大学英语教程4 unit1~unit4句段翻译

大学英语教程4 unit1~unit4句段翻译

Unit one1. An artist who seeks fame is like a dog chasing his own tail who, when he captures it, does not know what else to do but to continue chasing it. (Para.1)2. The cruelty of success is that it often leads those who seek such success to participate in their own destruction. (Para.1)3. The conquest of fame is difficult at best, and many end up emotionally if not financially bankrupt. (Para.2)4. They develop a style that agents market aggressively to hasten popularity, and their ride on the express elevator to the top is a blur. (Para.3)5. After their enthusiasm has dissolved, the public simply moves on to the next flavor of the month. (Para.3)6. However, they paid for it by giving up the freedom to express themselves with other styles or forms. (Para.4)7. It takes you out of yourself: You must be what the public thinks you are, not what you really are or could be. (Para.5)8. An example, the famous Irish writer Oscar Wilde, known for his uncompromising behavior, both social and sexual, to which the public objected, paid heavily for remaining true to himself.(Para.6)9. His price for remaining true to himself was to be left alone when he needed his fans the most.(Para.6)10. I say to those who desperately seek fame and fortune: good luck. But alas, you may find that it was not what you wanted. (Para.9)11. so instead of trying so hard to achieve success, try to be happy with who you are and what you do. (Para.9)
Unit 21. He wore his mother’s old red stockings cut down for ankle socks. (Para.1)2. But only Charlie Chaplin could have created the great comic character of “the Tramp”, the little man in rags who gave his creator permanent fame. (Para.1)3. All the same, Chaplin’s comic beggar didn’t seem all that English or even working-class. (Para.3) 4. He later said he imagined the Tramp to be a college-educated gentleman who’d come down in the world. (Para.4)5. No one was certain whether Chaplin did it on purpose but this helped to bring about his huge success.( Para.4)6. He was an immensely talented man, determined to a degree unusual even in the ranks of Hollywood stars. (Para.5)7. He already had the urge to explore and extend a talent he discovered in himself as he went along. (Para.5)8. Chaplin didn’t have his jokes written into a script in advance. (Para.6)9. This physical transformation, plus the skill with which he executed it again and again, is surely the secret of Chaplin’s great comedy. (Para.6)10. Yet even this painfully-bought self-knowledge found its way into his comic creations. (Para.7)11. It’s a relief to know that life eventually gave Charlie Chaplin the stable happiness it had earlier denied him. (Para.8)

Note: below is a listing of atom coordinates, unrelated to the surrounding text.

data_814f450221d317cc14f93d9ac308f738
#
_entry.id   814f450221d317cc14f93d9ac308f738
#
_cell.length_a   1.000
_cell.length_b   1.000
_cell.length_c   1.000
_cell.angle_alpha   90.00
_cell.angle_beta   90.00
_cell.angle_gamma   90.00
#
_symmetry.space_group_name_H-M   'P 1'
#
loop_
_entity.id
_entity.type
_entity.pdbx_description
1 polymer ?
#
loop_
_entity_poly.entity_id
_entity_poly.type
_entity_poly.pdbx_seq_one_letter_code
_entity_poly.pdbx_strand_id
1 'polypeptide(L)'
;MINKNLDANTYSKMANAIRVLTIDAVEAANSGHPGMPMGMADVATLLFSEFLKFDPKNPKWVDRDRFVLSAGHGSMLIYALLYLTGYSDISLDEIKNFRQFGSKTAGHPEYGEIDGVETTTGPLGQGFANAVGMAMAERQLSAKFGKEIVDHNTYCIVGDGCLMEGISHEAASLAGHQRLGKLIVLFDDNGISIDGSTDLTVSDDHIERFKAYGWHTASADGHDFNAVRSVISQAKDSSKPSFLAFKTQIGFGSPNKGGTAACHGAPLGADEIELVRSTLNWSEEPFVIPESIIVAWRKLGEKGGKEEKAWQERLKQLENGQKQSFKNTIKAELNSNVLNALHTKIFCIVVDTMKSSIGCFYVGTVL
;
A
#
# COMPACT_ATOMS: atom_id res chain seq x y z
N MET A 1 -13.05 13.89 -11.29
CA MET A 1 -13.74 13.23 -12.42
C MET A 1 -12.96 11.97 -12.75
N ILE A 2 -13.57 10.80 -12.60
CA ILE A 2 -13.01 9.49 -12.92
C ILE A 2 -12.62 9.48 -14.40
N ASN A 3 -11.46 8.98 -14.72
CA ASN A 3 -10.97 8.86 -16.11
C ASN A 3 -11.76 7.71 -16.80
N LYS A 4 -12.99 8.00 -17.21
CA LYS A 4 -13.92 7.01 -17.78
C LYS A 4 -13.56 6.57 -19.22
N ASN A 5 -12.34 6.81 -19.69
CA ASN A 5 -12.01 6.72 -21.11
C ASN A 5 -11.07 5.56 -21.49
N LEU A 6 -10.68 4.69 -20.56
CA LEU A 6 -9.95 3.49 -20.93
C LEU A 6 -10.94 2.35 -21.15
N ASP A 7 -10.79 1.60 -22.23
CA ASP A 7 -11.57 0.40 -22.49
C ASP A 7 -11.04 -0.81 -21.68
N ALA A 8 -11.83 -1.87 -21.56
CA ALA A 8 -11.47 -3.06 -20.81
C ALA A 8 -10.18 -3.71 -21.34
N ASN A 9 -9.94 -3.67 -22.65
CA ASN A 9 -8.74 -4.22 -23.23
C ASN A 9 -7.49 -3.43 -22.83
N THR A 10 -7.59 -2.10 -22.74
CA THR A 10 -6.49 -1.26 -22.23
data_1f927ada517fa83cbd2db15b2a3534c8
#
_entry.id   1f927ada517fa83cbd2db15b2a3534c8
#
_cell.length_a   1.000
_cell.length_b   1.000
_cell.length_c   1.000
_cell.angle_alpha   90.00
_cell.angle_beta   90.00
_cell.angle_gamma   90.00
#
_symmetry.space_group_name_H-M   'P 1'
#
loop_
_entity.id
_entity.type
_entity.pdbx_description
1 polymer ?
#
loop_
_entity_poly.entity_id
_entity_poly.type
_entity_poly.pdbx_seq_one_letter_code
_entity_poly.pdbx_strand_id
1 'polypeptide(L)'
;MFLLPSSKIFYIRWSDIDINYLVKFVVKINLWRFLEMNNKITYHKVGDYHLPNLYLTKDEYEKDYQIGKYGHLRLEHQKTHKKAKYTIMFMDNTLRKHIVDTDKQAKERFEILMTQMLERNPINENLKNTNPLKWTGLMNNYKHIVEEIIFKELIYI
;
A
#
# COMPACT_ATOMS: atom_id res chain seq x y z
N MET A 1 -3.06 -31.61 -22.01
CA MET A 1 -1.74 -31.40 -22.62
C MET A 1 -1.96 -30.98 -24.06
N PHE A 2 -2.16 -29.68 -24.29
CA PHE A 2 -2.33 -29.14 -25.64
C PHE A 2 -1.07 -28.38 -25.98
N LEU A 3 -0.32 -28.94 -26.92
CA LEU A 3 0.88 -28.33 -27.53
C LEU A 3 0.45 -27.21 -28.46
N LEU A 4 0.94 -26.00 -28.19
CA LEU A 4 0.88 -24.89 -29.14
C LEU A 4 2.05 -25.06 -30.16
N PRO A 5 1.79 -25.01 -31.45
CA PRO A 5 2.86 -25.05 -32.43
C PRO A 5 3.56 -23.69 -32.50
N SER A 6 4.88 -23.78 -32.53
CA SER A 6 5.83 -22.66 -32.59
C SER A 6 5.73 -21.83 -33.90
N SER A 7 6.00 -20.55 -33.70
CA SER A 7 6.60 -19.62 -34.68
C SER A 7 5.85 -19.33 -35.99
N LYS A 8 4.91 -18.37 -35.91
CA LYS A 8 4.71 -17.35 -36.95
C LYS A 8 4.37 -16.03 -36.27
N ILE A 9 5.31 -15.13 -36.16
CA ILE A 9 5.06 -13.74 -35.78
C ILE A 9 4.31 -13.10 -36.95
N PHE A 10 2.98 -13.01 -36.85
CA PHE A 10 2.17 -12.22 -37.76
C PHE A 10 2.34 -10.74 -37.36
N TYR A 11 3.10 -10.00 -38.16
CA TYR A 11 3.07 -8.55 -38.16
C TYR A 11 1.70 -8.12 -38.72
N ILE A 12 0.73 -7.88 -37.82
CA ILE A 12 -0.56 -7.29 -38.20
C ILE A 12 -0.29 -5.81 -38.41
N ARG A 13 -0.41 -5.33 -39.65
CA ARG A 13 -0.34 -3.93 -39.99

Unit 31. A welfare client is supposed to cheat. Everybody expects it. (Para.1)2. Faced with sharing a dinner of raw pet food with the cat, many people bleed the system for a few extra dollars. (Para.1)3. They tell the government that they are get

ting two hundred dollars less than their real pension. (Para.1)4. As a welfare client I’m expected to bow before the caseworker. (Para.3)5. Government cuts in welfare have resulted in hunger and suffering for a lot of people. (Para.11)6. There is no provision in the law for a gradual shift away from welfare. (Para.14)7. It’s impossible to jump off welfare and suddenly be making two thousand dollars a month. (Para.14)8. There needs to be a lawyer who can act as a champion for the rights of welfare clients. (Para.15)9. Someday people like me will thrive under a new system that will encourage them, not seek to convict them of cheating. (Para.17)10. They will be free to develop their talents without guilt or fear—or just hold a good, steady job. (Para.17)
Unit 41. A transformation is occurring that should greatly boost living standards in the developing world. (Para.1)2. Places that until recently were deaf and dumb are rapidly acquiring up-to-date telecommunications. (Para.1)3. It may take a decade for many countries to improve transportation, power supplies, and other utilities. (Para.1)4. By installing optical fiber, a parade of urban centers and industrial zones are stepping directly into the Information Age. (Para.1)5. A spider’s web of digital and wireless communication links is already reaching most of Asia and parts of Eastern Europe. (Para.1)6. All these developing regions see advanced communications as a way to leap over whole stages of economic development. (Para.2)7. Widespread access to information technologies, promises to condense the time . (Para.2)8. There’s little dispute that communications will be a key factor separating the winners from the losers. (Para.4)9. For countries that have lagged behind for so long, the temptation to move ahead in one jump is hard to resist. (Para.11)10. And despite the mistakes they'll make, they'll persist. (Para.11)

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